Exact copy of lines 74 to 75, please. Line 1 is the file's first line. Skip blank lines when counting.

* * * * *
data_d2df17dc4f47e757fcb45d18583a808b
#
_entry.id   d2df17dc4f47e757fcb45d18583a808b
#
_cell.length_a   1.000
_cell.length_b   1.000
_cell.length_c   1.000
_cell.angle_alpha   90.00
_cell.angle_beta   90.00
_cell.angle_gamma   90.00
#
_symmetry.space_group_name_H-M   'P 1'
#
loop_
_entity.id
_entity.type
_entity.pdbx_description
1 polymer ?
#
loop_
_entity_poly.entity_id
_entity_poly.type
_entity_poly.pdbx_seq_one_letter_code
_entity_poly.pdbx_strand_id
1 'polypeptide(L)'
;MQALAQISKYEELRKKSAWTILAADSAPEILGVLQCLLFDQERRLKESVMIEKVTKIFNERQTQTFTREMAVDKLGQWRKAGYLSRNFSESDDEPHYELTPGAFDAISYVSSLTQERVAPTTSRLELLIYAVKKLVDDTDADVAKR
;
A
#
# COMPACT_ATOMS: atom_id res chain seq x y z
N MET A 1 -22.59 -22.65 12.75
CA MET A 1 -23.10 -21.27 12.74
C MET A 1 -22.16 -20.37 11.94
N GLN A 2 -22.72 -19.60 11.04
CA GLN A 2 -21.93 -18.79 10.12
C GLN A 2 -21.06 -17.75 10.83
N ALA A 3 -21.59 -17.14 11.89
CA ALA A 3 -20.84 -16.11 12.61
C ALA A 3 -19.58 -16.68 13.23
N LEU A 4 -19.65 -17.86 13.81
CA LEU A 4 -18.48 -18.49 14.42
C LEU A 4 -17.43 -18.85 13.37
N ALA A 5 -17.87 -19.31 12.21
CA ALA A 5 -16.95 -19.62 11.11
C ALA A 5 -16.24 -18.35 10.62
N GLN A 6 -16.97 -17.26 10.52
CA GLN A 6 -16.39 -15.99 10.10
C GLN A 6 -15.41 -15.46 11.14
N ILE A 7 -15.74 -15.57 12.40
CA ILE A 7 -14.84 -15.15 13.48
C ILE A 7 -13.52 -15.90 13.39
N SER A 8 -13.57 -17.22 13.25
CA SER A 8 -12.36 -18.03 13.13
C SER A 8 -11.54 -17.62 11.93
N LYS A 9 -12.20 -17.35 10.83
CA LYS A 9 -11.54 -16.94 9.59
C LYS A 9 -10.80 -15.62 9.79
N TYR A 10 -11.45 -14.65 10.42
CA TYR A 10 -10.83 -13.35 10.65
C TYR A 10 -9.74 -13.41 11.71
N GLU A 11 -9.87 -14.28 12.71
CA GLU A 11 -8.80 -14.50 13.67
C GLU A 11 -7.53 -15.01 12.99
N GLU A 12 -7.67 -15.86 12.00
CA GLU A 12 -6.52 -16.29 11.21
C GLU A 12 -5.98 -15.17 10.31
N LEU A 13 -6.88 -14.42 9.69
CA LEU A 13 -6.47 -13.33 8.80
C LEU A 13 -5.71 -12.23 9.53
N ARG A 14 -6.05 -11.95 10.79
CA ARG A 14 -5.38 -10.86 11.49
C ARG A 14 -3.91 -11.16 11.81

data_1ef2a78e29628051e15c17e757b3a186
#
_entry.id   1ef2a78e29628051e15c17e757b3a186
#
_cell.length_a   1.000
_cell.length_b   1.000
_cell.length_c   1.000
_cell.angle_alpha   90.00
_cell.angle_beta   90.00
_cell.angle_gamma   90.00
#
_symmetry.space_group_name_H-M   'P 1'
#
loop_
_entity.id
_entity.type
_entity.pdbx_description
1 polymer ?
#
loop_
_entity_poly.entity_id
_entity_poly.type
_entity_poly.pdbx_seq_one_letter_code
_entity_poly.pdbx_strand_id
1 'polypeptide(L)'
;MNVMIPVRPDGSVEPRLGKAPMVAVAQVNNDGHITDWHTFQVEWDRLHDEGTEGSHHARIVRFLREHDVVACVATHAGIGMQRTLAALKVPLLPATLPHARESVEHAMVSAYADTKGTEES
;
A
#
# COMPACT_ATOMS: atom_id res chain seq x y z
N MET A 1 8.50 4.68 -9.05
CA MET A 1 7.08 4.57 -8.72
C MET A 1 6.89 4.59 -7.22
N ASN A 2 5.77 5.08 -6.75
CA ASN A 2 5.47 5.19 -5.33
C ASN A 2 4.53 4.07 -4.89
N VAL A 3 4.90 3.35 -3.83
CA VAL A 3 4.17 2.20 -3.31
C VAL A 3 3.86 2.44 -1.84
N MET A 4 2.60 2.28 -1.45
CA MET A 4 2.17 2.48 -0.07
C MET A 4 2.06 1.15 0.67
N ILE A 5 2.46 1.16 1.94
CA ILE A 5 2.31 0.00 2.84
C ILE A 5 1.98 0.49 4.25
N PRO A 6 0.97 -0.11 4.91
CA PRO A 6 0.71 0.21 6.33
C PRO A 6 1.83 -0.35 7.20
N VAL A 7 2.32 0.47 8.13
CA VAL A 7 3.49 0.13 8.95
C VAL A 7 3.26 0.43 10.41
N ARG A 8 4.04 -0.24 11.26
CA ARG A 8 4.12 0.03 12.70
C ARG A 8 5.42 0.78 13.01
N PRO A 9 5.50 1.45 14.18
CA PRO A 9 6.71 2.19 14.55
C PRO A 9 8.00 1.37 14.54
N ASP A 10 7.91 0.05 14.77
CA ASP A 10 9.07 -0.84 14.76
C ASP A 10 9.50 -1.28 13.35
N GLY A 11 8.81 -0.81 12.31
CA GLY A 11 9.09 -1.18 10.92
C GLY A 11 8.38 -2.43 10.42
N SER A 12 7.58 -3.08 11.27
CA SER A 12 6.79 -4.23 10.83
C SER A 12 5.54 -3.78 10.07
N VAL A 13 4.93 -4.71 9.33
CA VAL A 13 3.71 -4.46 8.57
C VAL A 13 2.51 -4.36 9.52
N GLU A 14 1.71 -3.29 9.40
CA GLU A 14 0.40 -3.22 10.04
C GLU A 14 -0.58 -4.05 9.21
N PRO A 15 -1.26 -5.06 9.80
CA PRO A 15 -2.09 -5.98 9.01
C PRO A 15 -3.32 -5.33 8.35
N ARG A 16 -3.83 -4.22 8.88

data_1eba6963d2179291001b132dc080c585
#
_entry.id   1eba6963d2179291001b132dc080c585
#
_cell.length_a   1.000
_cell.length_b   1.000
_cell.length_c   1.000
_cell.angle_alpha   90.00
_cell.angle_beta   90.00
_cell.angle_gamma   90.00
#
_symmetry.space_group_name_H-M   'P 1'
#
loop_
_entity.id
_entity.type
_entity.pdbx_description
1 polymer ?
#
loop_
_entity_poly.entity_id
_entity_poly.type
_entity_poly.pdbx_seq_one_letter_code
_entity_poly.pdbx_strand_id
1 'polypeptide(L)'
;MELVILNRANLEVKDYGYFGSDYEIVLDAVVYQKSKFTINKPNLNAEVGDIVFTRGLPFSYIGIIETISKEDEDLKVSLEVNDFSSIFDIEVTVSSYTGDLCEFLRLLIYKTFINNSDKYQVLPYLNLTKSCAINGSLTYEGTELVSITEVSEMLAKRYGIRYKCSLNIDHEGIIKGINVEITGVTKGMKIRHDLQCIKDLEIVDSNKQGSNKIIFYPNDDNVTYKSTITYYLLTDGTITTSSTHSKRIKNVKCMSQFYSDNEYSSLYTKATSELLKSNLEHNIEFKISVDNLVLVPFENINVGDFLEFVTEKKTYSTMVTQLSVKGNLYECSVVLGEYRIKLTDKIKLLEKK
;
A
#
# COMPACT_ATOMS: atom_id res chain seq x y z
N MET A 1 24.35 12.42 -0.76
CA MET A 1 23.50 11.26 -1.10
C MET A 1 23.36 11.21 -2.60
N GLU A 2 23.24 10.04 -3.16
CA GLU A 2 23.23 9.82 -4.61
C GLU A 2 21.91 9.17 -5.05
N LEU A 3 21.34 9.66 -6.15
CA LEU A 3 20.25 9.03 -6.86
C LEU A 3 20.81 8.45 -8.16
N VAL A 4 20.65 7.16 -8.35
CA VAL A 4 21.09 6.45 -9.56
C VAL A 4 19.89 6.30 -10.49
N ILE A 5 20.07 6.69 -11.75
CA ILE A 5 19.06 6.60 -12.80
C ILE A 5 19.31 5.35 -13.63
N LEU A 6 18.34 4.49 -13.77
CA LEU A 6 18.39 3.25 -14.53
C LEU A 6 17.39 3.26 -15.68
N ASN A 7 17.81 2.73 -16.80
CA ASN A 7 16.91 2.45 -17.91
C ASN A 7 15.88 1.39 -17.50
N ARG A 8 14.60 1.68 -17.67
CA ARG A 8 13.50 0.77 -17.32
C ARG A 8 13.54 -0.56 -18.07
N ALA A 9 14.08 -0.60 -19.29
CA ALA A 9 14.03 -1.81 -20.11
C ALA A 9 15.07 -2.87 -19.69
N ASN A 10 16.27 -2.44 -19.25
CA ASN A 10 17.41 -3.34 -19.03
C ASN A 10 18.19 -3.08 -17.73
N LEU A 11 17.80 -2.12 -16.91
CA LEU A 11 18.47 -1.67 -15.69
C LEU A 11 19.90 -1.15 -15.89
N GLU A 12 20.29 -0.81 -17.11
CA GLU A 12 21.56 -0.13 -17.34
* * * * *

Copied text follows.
#
_entry.id   1ef2a78e29628051e15c17e757b3a186